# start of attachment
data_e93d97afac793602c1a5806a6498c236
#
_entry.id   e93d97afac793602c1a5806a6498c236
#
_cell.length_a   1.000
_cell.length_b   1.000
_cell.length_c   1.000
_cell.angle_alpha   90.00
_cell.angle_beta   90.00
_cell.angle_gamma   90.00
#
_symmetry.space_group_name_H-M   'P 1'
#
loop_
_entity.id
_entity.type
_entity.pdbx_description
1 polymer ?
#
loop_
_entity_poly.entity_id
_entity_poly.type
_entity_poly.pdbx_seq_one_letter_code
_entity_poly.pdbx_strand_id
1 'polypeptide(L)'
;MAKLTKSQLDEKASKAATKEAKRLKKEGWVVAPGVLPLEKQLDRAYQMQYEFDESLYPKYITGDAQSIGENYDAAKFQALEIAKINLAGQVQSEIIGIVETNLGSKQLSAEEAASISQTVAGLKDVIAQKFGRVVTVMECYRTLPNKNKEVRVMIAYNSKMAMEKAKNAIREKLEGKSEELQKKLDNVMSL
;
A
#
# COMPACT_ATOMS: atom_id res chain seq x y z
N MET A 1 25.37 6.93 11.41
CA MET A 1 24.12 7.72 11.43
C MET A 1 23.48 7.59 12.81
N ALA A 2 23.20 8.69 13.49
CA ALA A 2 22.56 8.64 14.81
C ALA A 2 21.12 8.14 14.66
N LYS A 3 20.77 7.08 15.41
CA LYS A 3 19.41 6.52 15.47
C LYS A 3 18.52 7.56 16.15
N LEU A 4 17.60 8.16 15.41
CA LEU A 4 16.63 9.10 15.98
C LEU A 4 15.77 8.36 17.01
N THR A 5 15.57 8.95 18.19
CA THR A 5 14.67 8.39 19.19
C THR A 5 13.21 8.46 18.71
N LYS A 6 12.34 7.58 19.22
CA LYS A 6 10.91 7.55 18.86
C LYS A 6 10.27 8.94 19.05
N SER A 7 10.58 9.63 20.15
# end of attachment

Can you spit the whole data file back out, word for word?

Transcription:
data_e93d97afac793602c1a5806a6498c236
#
_entry.id   e93d97afac793602c1a5806a6498c236
#
_cell.length_a   1.000
_cell.length_b   1.000
_cell.length_c   1.000
_cell.angle_alpha   90.00
_cell.angle_beta   90.00
_cell.angle_gamma   90.00
#
_symmetry.space_group_name_H-M   'P 1'
#
loop_
_entity.id
_entity.type
_entity.pdbx_description
1 polymer ?
#
loop_
_entity_poly.entity_id
_entity_poly.type
_entity_poly.pdbx_seq_one_letter_code
_entity_poly.pdbx_strand_id
1 'polypeptide(L)'
;MAKLTKSQLDEKASKAATKEAKRLKKEGWVVAPGVLPLEKQLDRAYQMQYEFDESLYPKYITGDAQSIGENYDAAKFQALEIAKINLAGQVQSEIIGIVETNLGSKQLSAEEAASISQTVAGLKDVIAQKFGRVVTVMECYRTLPNKNKEVRVMIAYNSKMAMEKAKNAIREKLEGKSEELQKKLDNVMSL
;
A
#
# COMPACT_ATOMS: atom_id res chain seq x y z
N MET A 1 25.37 6.93 11.41
CA MET A 1 24.12 7.72 11.43
C MET A 1 23.48 7.59 12.81
N ALA A 2 23.20 8.69 13.49
CA ALA A 2 22.56 8.64 14.81
C ALA A 2 21.12 8.14 14.66
N LYS A 3 20.77 7.08 15.41
CA LYS A 3 19.41 6.52 15.47
C LYS A 3 18.52 7.56 16.15
N LEU A 4 17.60 8.16 15.41
CA LEU A 4 16.63 9.10 15.98
C LEU A 4 15.77 8.36 17.01
N THR A 5 15.57 8.95 18.19
CA THR A 5 14.67 8.39 19.19
C THR A 5 13.21 8.46 18.71
N LYS A 6 12.34 7.58 19.22
CA LYS A 6 10.91 7.55 18.86
C LYS A 6 10.27 8.94 19.05
N SER A 7 10.58 9.63 20.15